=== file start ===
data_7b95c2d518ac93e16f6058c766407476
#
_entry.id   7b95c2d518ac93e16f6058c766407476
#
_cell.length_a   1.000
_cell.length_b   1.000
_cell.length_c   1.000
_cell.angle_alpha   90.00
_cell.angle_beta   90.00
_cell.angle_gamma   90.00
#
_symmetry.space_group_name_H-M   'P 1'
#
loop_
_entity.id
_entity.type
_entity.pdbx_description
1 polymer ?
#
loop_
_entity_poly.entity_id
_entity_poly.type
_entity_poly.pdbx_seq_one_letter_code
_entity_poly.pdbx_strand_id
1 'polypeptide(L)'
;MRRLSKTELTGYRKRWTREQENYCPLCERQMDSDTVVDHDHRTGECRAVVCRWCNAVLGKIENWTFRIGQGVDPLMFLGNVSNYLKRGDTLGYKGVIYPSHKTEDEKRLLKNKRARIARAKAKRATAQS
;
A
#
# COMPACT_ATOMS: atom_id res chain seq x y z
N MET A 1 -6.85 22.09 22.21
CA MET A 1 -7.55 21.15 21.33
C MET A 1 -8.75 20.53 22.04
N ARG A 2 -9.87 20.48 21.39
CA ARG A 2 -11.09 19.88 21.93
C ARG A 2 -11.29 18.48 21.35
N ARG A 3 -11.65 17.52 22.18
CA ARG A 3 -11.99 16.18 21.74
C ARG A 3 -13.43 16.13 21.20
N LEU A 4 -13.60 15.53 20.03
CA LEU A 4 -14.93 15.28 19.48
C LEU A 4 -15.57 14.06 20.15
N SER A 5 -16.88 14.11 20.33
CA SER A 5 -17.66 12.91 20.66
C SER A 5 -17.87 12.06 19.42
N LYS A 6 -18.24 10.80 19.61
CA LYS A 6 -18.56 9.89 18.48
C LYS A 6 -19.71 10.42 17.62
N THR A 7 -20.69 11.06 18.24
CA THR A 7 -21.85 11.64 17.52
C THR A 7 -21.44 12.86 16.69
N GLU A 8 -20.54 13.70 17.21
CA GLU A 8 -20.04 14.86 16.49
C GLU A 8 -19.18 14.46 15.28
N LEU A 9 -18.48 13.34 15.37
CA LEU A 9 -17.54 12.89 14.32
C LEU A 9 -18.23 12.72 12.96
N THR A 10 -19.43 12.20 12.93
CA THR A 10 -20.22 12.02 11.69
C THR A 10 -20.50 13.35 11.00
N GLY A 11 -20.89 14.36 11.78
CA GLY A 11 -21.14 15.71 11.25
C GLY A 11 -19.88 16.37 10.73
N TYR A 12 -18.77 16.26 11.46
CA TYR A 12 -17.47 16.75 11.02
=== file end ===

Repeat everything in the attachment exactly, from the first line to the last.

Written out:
data_7b95c2d518ac93e16f6058c766407476
#
_entry.id   7b95c2d518ac93e16f6058c766407476
#
_cell.length_a   1.000
_cell.length_b   1.000
_cell.length_c   1.000
_cell.angle_alpha   90.00
_cell.angle_beta   90.00
_cell.angle_gamma   90.00
#
_symmetry.space_group_name_H-M   'P 1'
#
loop_
_entity.id
_entity.type
_entity.pdbx_description
1 polymer ?
#
loop_
_entity_poly.entity_id
_entity_poly.type
_entity_poly.pdbx_seq_one_letter_code
_entity_poly.pdbx_strand_id
1 'polypeptide(L)'
;MRRLSKTELTGYRKRWTREQENYCPLCERQMDSDTVVDHDHRTGECRAVVCRWCNAVLGKIENWTFRIGQGVDPLMFLGNVSNYLKRGDTLGYKGVIYPSHKTEDEKRLLKNKRARIARAKAKRATAQS
;
A
#
# COMPACT_ATOMS: atom_id res chain seq x y z
N MET A 1 -6.85 22.09 22.21
CA MET A 1 -7.55 21.15 21.33
C MET A 1 -8.75 20.53 22.04
N ARG A 2 -9.87 20.48 21.39
CA ARG A 2 -11.09 19.88 21.93
C ARG A 2 -11.29 18.48 21.35
N ARG A 3 -11.65 17.52 22.18
CA ARG A 3 -11.99 16.18 21.74
C ARG A 3 -13.43 16.13 21.20
N LEU A 4 -13.60 15.53 20.03
CA LEU A 4 -14.93 15.28 19.48
C LEU A 4 -15.57 14.06 20.15
N SER A 5 -16.88 14.11 20.33
CA SER A 5 -17.66 12.91 20.66
C SER A 5 -17.87 12.06 19.42
N LYS A 6 -18.24 10.80 19.61
CA LYS A 6 -18.56 9.89 18.48
C LYS A 6 -19.71 10.42 17.62
N THR A 7 -20.69 11.06 18.24
CA THR A 7 -21.85 11.64 17.52
C THR A 7 -21.44 12.86 16.69
N GLU A 8 -20.54 13.70 17.21
CA GLU A 8 -20.04 14.86 16.49
C GLU A 8 -19.18 14.46 15.28
N LEU A 9 -18.48 13.34 15.37
CA LEU A 9 -17.54 12.89 14.32
C LEU A 9 -18.23 12.72 12.96
N THR A 10 -19.43 12.20 12.93
CA THR A 10 -20.22 12.02 11.69
C THR A 10 -20.50 13.35 11.00
N GLY A 11 -20.89 14.36 11.78
CA GLY A 11 -21.14 15.71 11.25
C GLY A 11 -19.88 16.37 10.73
N TYR A 12 -18.77 16.26 11.46
CA TYR A 12 -17.47 16.75 11.02